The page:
April 20, 2024

Ancient Soil Discovered in Ice-Free Greenland’s Freezer Reveals Hints of Future Risks : ScienceAlert

A mile-thick ice sheet in Greenland disappeared about 416,000 years ago during a period of moderate natural warming, causing global sea level rise to levels that would be catastrophic for coastal regions today, a study said Thursday.

The findings overturn the long-held view that the world’s largest island has been an impregnable ice fortress for the past 2.5 million years and instead show that it will be much more vulnerable to human-induced climate change than previously thought.

“If we want to understand the future, we need to understand the past,” University of Vermont scientist Paul Bierman, who led the paper published in Sciencesaid AFP.

The research relied on an ice core extracted 4,560 feet (1,390 meters) below the surface of Northwest Greenland by scientists at Camp Century, a secret US military base that operated in the 1960s.

This 12 foot long tube of soil and rock was lost in a freezer only to be rediscovered in 2017.

Scientists were surprised to discover that there was not just sediment but leaves and moss – irrefutable evidence of an ice-free landscape, perhaps covered by an ancient forest once roamed by woolly mammoths.

Green Greenland

Although researchers have had access to the precious sample for years, Bierman said in some ways it was “providential,” because the cutting-edge techniques used so far were recent.

These include “luminescence dating”, which has allowed scientists to determine when sediments buried beneath the Earth’s surface were last exposed to light.

Camp Century sub-ice sample from the lower part of the core. (Andrew Christ/University of Vermont)

“As sediment is deposited below the surface, background radiation from the soil fills in the small holes or imperfections in minerals such as quartz or feldspar, and builds up what we call a luminescence signal over time,” co-author Drew Christ told AFP.

In a dark room, the scientists took strips inside the ice core and exposed them to blue-green or infrared light, releasing trapped electrons that form a kind of ancient clock that shows the last time they were exposed to sunlight, destroying the luminescence signal.

“And the only way to do that at Camp Century is to remove a mile of ice,” said Tammy Rittenour, co-author of the study at Utah State University. “Plus, to have plants, you have to have light.”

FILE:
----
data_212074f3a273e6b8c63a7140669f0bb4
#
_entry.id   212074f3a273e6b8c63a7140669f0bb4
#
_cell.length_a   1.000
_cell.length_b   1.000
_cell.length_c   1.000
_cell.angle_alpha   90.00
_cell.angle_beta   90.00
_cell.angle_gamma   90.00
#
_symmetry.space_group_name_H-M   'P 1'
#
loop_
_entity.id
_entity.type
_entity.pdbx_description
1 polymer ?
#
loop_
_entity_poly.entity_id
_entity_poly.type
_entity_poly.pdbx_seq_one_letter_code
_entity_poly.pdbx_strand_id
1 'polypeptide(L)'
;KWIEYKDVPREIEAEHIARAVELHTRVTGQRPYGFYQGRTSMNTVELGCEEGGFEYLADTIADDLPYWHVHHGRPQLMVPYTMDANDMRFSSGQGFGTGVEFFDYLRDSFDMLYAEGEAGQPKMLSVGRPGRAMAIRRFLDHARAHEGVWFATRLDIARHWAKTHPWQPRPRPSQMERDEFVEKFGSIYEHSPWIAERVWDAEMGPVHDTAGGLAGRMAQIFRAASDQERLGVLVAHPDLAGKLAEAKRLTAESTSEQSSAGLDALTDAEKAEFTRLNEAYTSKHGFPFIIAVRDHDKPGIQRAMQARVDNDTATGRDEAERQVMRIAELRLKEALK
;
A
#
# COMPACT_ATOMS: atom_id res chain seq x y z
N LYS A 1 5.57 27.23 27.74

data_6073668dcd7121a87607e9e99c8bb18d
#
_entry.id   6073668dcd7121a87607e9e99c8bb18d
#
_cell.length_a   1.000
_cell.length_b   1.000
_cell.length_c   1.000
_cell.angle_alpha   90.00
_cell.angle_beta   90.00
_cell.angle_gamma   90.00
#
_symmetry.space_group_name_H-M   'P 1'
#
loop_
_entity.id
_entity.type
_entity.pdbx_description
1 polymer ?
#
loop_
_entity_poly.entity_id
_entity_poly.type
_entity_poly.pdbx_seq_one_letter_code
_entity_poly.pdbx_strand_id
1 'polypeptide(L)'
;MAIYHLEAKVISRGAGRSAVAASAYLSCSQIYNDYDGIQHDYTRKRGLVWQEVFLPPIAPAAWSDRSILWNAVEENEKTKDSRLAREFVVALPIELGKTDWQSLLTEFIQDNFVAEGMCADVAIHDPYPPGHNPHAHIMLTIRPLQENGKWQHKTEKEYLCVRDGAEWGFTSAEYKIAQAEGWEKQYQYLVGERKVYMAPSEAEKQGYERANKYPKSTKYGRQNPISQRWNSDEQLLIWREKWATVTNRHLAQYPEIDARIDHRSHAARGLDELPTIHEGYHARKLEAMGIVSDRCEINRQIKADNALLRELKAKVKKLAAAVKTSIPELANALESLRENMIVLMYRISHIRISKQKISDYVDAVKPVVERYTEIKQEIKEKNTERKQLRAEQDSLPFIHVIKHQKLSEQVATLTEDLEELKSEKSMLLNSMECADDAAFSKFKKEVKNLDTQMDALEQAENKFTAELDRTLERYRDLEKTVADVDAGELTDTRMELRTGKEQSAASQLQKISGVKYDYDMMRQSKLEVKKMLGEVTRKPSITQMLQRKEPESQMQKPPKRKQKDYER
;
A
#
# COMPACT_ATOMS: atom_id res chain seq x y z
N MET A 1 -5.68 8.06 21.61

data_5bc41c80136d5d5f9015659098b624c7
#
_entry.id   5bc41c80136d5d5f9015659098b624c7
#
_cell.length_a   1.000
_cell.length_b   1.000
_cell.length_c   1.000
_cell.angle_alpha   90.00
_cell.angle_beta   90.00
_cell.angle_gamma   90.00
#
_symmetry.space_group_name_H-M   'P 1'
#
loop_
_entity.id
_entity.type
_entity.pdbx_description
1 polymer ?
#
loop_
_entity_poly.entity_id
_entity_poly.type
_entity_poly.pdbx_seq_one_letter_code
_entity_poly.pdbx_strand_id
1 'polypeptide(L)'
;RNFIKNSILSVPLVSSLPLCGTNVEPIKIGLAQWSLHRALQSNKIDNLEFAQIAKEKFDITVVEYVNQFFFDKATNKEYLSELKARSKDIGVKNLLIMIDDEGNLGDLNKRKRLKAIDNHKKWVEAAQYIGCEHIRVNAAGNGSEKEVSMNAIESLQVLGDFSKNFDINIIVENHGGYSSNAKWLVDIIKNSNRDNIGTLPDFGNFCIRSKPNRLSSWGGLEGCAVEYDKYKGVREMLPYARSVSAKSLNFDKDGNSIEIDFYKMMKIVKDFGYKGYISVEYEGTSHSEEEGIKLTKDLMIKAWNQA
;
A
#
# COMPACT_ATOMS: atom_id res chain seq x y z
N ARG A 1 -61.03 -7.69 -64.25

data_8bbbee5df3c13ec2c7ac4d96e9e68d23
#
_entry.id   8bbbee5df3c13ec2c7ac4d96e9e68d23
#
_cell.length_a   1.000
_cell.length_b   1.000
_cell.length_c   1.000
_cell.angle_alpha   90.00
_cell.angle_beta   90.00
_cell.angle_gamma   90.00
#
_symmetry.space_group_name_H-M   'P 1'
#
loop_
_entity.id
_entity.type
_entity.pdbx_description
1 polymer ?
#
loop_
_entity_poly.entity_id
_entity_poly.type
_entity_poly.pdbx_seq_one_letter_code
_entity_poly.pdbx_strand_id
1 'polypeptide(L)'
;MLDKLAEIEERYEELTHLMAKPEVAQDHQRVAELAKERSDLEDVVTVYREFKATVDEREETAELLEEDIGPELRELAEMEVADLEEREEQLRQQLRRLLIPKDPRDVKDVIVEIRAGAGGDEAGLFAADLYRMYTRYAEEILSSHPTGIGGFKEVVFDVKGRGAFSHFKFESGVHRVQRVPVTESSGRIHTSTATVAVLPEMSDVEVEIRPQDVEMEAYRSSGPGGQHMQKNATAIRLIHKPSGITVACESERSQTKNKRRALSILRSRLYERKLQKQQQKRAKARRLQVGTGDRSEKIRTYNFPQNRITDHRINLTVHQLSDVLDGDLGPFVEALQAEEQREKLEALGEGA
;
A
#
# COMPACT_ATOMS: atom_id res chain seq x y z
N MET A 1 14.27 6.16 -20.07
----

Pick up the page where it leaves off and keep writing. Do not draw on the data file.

Comparison of ice core samples.
Camp Century sub-ice samples comparing the original core before it was cut to the core taken in 2020. (Andrew Christ/University of Vermont)

Luminescence dating provided the endpoint of the ice-free period, while another technique provided the starting point.

Within the quartz from the Camp Century core, rare forms – called isotopes – of the elements beryllium and aluminum increase when the earth is exposed to the sky and cosmic rays.

By looking at the ratio of the normal forms of these elements to the rare isotopes, the scientists could derive a window into how long the rocks were at the surface versus how long they were buried.

They found that the sediment had been exposed for less than 14,000 years, which means that this is how long the area has been ice-free.

Coastal cities at risk

The core of Camp Century was built only 800 miles from the North Pole, and the study showed that the entire region would be covered with vegetation.

This happened in a time of natural warming called an interglacial period, when temperatures were similar to today, about 1.8-2.7 degrees Fahrenheit (1-1.5C) warmer than the pre-industrial era.

The team’s modeling showed that the melting of ice at that time would have resulted in between five and twenty feet of sea level rise.

This suggests that all coastal regions around the world, which contain many global population centers, will be at risk of inundation in the coming centuries.

Joseph MacGregor, a climate scientist at NASA who was not involved in the study, noted that the interglacial period that warmed Greenland during this period lasted thousands of years, much longer than humans have so far experienced.

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But even so, “we are much higher than the amount of greenhouse gas pushing back there,” he said.

Levels of heat-trapping carbon dioxide are currently 420 parts per million (ppm) versus 280 ppm during Greenland’s ice-free period, and this will remain in the skies for thousands of years.

“We’re doing a huge experiment on the Earth’s atmosphere, and we don’t know the results of that experiment,” Bierman said. “I don’t take it as ‘Oh my god, the sky is falling,’ I take it because we have to get it together.”

© Agence France-Presse

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